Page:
Friday, April 9, 2021

Falling Skies S1 E5: Silent Kill

"Studying them is our best chance at figuring out how to stop them."

The fifth entry in the series makes good use of suspense in what might be best remembered as the rescue of Ben episode.

Falling Skies, Season One, Episode 5, Silent Kill is another solid entry in the series ongoing alien invasion versus humanity story and it's once again a pleasure to watch it slowly and sometimes silently unfold.

It's worth noting that much of the suspense written for the entry was generated by scriptwriter Joe Weisberg. This would be the first of just three entries by Weisberg who would exit after a story for Season Two. Weisberg would become the king of television suspense when he departed Falling Skies to create, write and produce six exceptional seasons of The Americans (2013-2018), a truly underrated gem of television exploring the tensions of the cold war through two Russian spies and their family during the Reagan years and the 1980s when technology surely had its limitations.

Falling Skies, is replete with technological prowess, and was all the better for Weisberg's input too. The series is built upon actual, tangible monsters as much as it may rely upon some still solid CGI.
The resulting effort, Silent Kill, is a quality installment in the impressive science fiction drama.

For all of my complaining over the years about the CGI and special effects work in things like the Marvel franchise, Falling Skies offers some relatively spectacular production work on a TV budget. All of it is ultimately well-grounded by the human dynamics of the series something Weisberg would demonstrate to great effect on The Americans.

Director: Fred Toye. Writer: Joe Weisberg.

Sunday, April 4, 2021

Thursday, April 1, 2021

Falling Skies S1 E4: Grace

"Heavenly father, for everything you've given us, and especially for our connection to each other, may we be truly thankful. In the name of the father, of the son and of the holy spirt. Amen."

While the episode is filled with skitters, harnessed children and suspense, it's the final faith-filled scene in Falling Skies, Season One, Episode 4, Grace that wins the day for this writer. The site of humanity banded together, holding hands in prayer and love at 2nd Massachusetts Headquarters, John F. Kennedy High School (Acton, MA; the invaders haven't reached it yet clearly) is the timely reminder of what is most important to us--our love and thanks to God, our love of community and the love we have for our fellow man. Putting aside our differences in moments of grace is a truly beautiful thing. Lovely stuff.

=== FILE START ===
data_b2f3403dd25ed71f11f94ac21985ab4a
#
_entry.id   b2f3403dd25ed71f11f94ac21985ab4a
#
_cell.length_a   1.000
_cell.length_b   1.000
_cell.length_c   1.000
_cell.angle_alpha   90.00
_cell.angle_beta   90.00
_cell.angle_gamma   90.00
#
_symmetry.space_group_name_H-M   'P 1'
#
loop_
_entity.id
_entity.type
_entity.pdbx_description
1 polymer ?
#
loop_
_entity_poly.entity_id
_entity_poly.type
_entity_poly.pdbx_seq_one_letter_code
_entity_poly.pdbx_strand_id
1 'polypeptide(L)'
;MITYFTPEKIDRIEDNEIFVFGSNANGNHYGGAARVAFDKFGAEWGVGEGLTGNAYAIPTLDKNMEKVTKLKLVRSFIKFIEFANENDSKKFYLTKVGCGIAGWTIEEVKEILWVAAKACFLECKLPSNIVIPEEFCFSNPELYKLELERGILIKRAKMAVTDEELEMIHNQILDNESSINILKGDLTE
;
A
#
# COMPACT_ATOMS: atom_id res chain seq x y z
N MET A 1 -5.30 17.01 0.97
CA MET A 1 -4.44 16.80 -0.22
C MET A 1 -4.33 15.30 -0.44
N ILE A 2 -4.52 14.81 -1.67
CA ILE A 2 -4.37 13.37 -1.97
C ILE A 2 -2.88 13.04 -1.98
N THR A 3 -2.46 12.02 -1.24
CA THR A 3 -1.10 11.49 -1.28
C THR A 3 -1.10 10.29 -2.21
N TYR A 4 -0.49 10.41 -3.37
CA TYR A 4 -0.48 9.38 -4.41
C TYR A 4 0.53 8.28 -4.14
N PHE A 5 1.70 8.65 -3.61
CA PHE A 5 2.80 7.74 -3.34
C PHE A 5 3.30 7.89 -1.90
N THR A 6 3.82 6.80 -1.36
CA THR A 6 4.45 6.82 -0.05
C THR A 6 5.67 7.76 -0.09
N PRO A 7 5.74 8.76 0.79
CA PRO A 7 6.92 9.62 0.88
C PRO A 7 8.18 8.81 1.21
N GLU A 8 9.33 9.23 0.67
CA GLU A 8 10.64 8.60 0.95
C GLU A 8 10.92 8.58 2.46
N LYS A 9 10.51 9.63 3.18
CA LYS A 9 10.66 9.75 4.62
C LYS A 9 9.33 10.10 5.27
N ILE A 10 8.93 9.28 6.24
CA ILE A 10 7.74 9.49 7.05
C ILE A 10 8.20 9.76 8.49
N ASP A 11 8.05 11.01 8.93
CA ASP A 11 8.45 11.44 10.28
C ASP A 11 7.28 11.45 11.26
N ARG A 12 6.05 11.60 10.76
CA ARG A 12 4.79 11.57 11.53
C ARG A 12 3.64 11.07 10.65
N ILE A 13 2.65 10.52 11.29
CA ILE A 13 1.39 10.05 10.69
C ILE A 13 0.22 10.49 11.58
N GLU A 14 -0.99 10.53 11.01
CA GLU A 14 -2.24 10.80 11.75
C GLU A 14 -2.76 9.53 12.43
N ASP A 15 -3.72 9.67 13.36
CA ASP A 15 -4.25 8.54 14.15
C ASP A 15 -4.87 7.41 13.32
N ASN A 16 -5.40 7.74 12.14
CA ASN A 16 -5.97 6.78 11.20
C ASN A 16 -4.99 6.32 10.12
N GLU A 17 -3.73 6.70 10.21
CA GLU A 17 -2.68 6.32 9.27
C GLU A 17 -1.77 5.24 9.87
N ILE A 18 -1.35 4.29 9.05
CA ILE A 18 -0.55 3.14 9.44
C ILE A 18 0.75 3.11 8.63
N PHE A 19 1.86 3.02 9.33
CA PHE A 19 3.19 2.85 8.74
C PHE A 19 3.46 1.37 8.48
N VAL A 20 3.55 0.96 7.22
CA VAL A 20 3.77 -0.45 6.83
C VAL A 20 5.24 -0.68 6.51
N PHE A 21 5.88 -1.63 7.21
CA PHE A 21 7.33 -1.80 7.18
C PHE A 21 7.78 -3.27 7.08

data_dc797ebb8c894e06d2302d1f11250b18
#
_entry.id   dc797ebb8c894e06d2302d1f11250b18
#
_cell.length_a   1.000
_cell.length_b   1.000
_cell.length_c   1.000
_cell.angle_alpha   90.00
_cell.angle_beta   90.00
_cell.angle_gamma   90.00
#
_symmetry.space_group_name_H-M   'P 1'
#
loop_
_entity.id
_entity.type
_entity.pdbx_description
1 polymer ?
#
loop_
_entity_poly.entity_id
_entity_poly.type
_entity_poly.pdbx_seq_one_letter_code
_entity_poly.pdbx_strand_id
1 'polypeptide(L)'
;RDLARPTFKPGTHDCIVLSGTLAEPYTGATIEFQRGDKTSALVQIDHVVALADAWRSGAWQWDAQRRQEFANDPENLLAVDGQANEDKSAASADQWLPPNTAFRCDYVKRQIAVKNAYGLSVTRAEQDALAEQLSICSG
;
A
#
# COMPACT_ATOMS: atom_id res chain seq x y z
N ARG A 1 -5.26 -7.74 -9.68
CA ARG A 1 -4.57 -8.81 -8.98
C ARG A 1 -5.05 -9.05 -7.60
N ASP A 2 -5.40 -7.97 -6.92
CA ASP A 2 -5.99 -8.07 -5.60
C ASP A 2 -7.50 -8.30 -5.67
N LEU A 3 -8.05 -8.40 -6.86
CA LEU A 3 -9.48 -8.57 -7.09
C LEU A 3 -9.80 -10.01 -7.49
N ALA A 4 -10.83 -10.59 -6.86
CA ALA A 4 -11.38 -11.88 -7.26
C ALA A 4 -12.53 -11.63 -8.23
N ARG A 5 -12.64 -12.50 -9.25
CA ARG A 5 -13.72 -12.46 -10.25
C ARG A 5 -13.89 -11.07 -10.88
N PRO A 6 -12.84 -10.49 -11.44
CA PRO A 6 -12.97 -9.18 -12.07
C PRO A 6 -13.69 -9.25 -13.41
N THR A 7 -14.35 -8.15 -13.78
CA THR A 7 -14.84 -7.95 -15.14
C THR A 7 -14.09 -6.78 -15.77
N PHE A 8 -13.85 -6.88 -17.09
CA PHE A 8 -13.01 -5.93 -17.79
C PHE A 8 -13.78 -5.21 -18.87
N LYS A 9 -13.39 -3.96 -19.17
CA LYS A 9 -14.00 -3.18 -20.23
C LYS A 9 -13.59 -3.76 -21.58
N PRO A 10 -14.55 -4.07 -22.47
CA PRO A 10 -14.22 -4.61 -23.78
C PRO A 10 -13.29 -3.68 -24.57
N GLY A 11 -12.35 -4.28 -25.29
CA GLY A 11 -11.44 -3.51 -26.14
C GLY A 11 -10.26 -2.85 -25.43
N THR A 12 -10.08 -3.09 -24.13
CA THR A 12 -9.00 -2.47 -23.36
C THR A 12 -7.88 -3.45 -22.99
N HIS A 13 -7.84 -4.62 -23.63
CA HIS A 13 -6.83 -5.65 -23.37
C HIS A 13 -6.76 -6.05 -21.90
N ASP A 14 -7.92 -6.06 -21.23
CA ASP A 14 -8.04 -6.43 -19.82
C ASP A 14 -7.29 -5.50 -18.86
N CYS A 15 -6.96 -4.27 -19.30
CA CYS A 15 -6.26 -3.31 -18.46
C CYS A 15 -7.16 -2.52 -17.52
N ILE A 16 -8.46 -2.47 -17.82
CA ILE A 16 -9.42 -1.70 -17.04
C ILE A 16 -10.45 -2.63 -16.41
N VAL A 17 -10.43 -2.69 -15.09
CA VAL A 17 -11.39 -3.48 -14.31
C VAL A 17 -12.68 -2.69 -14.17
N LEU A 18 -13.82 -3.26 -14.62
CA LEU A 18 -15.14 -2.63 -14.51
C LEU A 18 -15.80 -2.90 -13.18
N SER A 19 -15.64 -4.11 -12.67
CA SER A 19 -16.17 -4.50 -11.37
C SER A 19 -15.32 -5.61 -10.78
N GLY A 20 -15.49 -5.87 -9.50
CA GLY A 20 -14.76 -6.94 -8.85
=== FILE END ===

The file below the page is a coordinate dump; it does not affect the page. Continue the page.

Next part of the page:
One of the most fascinating science fiction aspects of the series being explored is the impact of the harness on the human children with the suggestion of body horror in the vain of something like the transformative sci-fi of District 9 (2009) or Pandorum (2009) but with a more accessible touch. This is an interesting aspect to the series.

With Grace Falling Skies (2011-2015) continues to compel with just the right mix of human drama and thrills. It may not have the kinds of literate complexity and plotting of something like James S.A. Corey's adapted The Expanse (2015-present) series (my other half would declare "this show is just too damn smart for me to follow"), but it's a hell of a lot more interesting regarding the human component over something as overly simplistic as Battle: Los Angeles (2011). Falling Skies manages the thrills with real moments of human grace.

Director: Fred Toye. Writer: Melinda Hsu Taylor.

Wednesday, March 31, 2021

The Phoenix (In Watercolor)

My efforts to paint continue.

I had wanted to do something from Science Ninja Team Gatchaman (1972-1974) a.k.a. Battle Of The Planets (1978-1980). I had really wanted to paint the G-2 or G-4, but ultimately settled on the queen mother of all mech equipment on the series in the form of The Phoenix, also a mad favorite.

As you can see I have added the nose accordingly. For a time I played with adding the G-4 operated by Keyop, but decided against it. These things are always imperfect, because it's ultimately an artistic expression. Even animators express a creator's design. These are just fun interpretations of some of the most wonderful designs in animation and a great way to create something personally rewarding. Anyway, see for yourself.

The images I took note the progress over a few weeks. It's not an overly complex piece but it's vibrant. It's always fun to see it come together and this one went as quick as transmute to the fiery Phoenix herself.

Once it was completed, I looked at a few potential mattes for the painting (as noted at the bottom in samples), but settled on the final product (the last image), which included a kind of red velvet matte with a terrific frame made of stars. I thought it looked a bit patriotic with all of the red, white and blue despite the irony of it being a Japanese-created design by Tatsunoko Productions.

Anyway, onto the next one. G-Force!